You’d better not, thought Ed. He noted how the sun glinted off the blades of his secateurs and how sharp those blades were. And how pale the twins were and how easy it would be to find their jugular veins.
Mary appeared from the kitchen carrying a trayful of goodies. ‘Who’s for lemonade and biscuits?’
‘Me!’ cried the twins in unison. They ran to the patio table where Mary set down the tray.
‘What does C-z-y-r-n-o-k spell?’
‘That’s a funny name.’
‘Must be foreign,’ said Miranda. ‘All Uncle Ed’s spacemen have been foreign.’
‘Except for Smith,’ said Esmerelda. ‘I don’t think Smith’s a foreign name.’
Leaving the girls to natter inanely as they helped themselves to lemonade and biscuits, Mary Morgan wandered over to the dead astronaut. So they had names, had they? These young man who kept falling from the sky.
She stared at the darkened visor of the astronaut’s helmet and saw reflected in it a panorama that took in the sky, the house and the garden. Welcome to my world, Starman, she thought. To the life of Mrs. Bored Suburban Housewife pacing in frantic circles like a polar bear in a zoo.
Mary Morgan was two weeks shy of her fiftieth birthday. Her children had flown the nest. She and her husband had long ago become people she barely recognised. What happened, she wondered, to that young boy and girl who celebrated their engagement by motor biking through the Swiss Alps? The ones who smoked pot under the stars while listening to The Clash on Radio Luxembourg and who swore never to become like their parents?
Suburbia is littered with tragic imagos like us – beautiful caterpillars who grew up to become colourless butterflies.
Kneeling down, she pressed her face to the visor. Through the glass darkly, she could make out Asiatic features – possibly Mongolian or Nepalese.
If only I’d married someone like you, she thought. Someone dashing and brave and not afraid to reach for the stars.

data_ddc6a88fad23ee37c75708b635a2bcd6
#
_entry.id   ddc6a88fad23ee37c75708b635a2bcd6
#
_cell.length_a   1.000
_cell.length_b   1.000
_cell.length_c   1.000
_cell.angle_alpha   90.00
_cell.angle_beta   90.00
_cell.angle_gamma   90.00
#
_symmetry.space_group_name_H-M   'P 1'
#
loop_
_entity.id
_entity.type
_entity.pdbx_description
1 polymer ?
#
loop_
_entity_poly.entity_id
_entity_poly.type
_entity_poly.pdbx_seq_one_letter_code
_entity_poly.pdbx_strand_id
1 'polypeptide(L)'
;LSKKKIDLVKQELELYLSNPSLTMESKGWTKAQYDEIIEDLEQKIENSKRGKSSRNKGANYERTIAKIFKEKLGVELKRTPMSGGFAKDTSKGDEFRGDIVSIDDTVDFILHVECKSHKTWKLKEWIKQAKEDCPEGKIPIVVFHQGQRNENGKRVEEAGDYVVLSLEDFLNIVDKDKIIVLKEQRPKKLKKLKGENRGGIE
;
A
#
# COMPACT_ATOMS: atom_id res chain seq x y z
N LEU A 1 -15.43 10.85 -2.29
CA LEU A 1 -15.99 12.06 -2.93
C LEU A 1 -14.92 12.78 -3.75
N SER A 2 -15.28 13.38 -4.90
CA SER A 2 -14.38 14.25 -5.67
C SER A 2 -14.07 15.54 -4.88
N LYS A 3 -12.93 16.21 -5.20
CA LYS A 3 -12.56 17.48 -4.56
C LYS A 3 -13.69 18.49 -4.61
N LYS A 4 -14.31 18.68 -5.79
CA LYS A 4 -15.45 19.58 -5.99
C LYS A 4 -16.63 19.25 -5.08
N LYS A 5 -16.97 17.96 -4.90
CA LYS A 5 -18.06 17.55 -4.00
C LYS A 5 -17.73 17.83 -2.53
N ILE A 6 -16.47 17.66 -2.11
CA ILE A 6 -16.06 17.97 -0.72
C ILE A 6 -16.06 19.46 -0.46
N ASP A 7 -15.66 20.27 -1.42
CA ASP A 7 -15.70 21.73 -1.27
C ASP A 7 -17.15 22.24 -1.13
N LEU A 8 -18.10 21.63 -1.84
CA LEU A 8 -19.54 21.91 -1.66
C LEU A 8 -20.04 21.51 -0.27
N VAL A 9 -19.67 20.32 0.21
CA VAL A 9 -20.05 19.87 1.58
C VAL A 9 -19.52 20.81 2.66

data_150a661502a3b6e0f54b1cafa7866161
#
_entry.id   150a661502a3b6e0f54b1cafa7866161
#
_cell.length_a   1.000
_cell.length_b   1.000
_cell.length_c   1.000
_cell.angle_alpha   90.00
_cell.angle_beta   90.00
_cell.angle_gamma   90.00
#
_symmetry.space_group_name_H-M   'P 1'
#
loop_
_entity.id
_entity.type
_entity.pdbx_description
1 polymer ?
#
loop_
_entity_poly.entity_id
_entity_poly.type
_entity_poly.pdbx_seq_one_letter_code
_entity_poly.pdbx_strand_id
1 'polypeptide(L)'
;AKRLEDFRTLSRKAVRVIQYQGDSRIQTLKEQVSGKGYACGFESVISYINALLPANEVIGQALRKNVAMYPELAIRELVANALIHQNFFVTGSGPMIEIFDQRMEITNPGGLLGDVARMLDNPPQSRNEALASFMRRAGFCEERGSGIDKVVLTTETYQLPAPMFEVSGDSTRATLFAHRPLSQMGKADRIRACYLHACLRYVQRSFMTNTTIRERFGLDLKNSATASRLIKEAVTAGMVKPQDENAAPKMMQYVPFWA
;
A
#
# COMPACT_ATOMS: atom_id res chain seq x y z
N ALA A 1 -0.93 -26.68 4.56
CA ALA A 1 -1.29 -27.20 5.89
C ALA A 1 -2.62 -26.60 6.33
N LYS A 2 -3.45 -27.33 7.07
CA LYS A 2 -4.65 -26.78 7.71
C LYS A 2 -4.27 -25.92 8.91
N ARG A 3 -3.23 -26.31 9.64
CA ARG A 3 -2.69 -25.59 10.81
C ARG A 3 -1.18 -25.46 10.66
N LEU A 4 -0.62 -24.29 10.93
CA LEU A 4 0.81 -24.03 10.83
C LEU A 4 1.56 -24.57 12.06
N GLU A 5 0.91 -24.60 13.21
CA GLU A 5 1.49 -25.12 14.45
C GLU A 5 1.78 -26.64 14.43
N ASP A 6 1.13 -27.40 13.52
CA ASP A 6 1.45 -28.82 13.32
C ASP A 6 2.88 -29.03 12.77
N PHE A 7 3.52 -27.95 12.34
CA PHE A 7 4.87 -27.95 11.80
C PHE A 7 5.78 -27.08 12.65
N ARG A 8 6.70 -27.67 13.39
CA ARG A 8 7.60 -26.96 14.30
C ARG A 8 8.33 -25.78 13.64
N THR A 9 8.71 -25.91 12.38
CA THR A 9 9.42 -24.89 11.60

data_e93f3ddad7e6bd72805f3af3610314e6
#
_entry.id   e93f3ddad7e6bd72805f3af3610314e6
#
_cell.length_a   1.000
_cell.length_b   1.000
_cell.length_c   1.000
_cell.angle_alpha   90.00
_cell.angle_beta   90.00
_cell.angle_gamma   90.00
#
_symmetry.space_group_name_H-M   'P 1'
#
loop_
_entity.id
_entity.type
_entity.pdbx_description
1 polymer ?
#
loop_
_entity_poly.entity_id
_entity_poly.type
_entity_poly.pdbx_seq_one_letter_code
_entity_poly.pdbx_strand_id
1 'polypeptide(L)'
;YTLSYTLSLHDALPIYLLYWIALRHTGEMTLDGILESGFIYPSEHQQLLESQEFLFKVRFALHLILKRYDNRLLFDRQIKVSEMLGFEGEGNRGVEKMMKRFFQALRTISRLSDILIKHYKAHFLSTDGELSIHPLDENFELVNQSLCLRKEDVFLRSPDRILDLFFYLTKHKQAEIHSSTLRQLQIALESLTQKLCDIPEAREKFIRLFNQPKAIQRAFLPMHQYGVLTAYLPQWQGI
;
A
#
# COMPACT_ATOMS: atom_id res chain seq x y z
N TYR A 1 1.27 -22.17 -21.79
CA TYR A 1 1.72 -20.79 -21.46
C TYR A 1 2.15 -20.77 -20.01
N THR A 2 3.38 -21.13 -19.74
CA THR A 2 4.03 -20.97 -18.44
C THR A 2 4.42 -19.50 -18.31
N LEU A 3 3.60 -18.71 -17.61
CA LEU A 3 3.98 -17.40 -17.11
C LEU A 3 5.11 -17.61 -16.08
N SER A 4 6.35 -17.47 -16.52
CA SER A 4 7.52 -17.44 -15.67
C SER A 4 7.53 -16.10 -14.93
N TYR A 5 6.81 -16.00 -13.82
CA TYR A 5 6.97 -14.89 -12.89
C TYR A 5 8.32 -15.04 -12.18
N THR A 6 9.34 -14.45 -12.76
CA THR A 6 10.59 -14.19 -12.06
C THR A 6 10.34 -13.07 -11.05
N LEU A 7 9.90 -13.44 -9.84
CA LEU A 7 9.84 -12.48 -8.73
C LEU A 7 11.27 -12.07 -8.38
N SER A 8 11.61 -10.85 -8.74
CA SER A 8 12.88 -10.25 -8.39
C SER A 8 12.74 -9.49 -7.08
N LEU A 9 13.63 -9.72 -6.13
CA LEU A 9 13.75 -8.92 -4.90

And then she realised she had married such a person but he had never been given the chance to ride in a rocket ship and die before falling back to Earth. If this spaceman had lived, what would he have become in thirty years time? Another Ed Morgan? Another senior accountant dead-heading roses in a suburban back garden?
‘Mary? Are you all right?’
She looked up to find Ed standing over her, secateurs in hand. ‘I’m fine, dear. I just wanted to see his face.’
‘Bit ghoulish, isn’t it?’ said the man who used to collect animal skulls. ‘I’ve finished with the roses but I’m going to leave the lawn until after lunch. The hydrangeas are crying out for my attention.’
Lunch was served on the patio table. Thankfully, by the time Ed sat down to tuck into cold meats and baguettes, the Poulson twins had gone off to annoy some other luckless denizen of Acacia Avenue.
The dead astronaut now wore a skirt improvised from a tablecloth. The twins had used lipstick to draw a smiling face on its visor. According to Mary, they’d been playing doctors and nurses.
As Ed busied himself cramming ham and pickle into a baguette, the doorbell rang and Mary went to answer it. She returned with a short, bowler-hatted man in tow.
‘Brady,’ he said by way of introduction, placing his briefcase on the table. ‘Sanitation Department.’
‘He’s from the council,’ said Mary.
‘It’s been brought to my attention, Mr Morgan, that you’ve been putting your rubbish out in a manner not in accordance with council regulations.’
Ed’s back stiffened. To have some stuffed shirt march into his garden on a Sunday and accuse him of transgressing the local byelaws was a bit strong to say the least.
‘I’m going to let you off with a warning this time,’ said Brady. ‘But in future please see to it that all rubbish is placed in the correct bin.’
This littlest of Little Hitlers opened his briefcase. It was crammed full of leaflets. He selected and pulled out one headed Your Rubbish and You. ‘Please take time to study this, Mr Morgan. The red bin is for glass. The blue bin is for plastic. White for paper and cardboard. Green for organic waste. And yellow for everything else.’
‘And you’re telling me this because…?’
‘Last week a dead astronaut was found in your green bin.’
‘And is an astronaut not organic?’
‘The suit should have been removed and placed in the yellow bin.’
‘And that’s why my green bin wasn’t emptied?’
‘Our sanitation engineers have strict instructions not to empty a dustbin if they can’t shut the lid. You may recall that your spaceman’s legs protruded from your green bin, thus rendering it unclosable.’ Brady extracted another leaflet from his briefcase. He placed it on the table next to the first one. ‘This leaflet tells you how to dispose of bulky items. If you ring the Bulky Items Helpline, we can arrange a special collection for anything that does not fit into a regulation council bin.’